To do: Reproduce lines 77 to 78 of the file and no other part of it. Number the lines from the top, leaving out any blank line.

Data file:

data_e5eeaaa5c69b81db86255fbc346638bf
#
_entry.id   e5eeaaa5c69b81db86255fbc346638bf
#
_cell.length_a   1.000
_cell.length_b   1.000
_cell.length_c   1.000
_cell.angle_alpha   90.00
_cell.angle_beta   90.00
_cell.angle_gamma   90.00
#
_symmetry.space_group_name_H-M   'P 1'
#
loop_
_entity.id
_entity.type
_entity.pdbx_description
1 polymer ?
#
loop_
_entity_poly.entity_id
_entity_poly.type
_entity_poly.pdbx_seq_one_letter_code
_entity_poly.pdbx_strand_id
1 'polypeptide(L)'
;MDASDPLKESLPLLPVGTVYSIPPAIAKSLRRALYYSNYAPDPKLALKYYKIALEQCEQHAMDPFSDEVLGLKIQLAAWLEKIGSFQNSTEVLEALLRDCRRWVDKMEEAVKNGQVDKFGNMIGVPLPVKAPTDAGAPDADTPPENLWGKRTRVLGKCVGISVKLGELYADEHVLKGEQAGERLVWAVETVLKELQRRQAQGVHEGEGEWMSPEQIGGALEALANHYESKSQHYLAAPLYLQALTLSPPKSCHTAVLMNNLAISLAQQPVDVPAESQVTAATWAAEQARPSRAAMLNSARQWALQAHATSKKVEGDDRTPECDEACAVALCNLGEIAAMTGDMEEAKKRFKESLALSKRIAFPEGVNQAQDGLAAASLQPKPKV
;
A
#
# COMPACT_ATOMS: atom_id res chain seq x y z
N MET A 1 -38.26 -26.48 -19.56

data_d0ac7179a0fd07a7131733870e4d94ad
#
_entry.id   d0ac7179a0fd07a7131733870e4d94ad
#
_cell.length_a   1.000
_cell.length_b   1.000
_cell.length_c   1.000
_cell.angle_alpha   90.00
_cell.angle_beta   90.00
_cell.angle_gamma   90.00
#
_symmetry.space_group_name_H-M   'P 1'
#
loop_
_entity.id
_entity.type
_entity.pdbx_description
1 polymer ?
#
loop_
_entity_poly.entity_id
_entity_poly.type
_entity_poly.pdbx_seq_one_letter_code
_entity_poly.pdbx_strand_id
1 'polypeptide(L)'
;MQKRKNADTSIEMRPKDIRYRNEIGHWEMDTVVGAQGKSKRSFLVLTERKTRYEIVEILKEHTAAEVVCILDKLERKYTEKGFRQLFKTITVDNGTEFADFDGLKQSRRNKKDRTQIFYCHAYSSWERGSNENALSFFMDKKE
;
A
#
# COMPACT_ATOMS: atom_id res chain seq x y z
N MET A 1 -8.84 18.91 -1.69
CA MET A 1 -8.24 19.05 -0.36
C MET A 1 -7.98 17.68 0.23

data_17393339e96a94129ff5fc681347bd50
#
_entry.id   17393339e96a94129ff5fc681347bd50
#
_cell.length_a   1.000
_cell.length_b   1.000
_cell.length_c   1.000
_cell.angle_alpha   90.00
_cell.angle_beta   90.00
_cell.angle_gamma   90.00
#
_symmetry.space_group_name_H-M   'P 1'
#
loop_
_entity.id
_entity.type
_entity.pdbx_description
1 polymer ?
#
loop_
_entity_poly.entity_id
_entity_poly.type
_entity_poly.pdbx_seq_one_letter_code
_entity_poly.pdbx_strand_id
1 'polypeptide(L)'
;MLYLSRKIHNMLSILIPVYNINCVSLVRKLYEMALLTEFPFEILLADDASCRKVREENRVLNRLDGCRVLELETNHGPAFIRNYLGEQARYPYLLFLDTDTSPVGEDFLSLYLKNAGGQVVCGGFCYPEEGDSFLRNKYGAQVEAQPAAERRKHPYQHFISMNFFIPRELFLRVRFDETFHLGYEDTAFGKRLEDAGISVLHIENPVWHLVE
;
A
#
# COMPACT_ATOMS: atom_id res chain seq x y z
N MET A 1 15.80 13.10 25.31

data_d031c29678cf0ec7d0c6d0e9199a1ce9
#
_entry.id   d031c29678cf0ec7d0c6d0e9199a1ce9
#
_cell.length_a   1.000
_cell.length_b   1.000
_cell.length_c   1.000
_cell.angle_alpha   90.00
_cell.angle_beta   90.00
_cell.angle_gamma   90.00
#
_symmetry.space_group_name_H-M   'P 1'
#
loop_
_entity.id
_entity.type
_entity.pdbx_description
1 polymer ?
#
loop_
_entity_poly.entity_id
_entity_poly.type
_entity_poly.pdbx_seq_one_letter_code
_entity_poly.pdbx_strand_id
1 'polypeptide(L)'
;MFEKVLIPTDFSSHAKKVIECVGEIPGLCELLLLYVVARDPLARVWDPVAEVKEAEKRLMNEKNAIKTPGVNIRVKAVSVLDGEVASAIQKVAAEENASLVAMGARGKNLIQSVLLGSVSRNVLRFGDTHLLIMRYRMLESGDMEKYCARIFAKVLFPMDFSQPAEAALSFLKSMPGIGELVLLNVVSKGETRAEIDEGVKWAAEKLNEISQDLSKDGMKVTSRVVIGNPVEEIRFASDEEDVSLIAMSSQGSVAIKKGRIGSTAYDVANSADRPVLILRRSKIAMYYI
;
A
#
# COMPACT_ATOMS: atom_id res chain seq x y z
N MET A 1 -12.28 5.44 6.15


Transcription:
#
loop_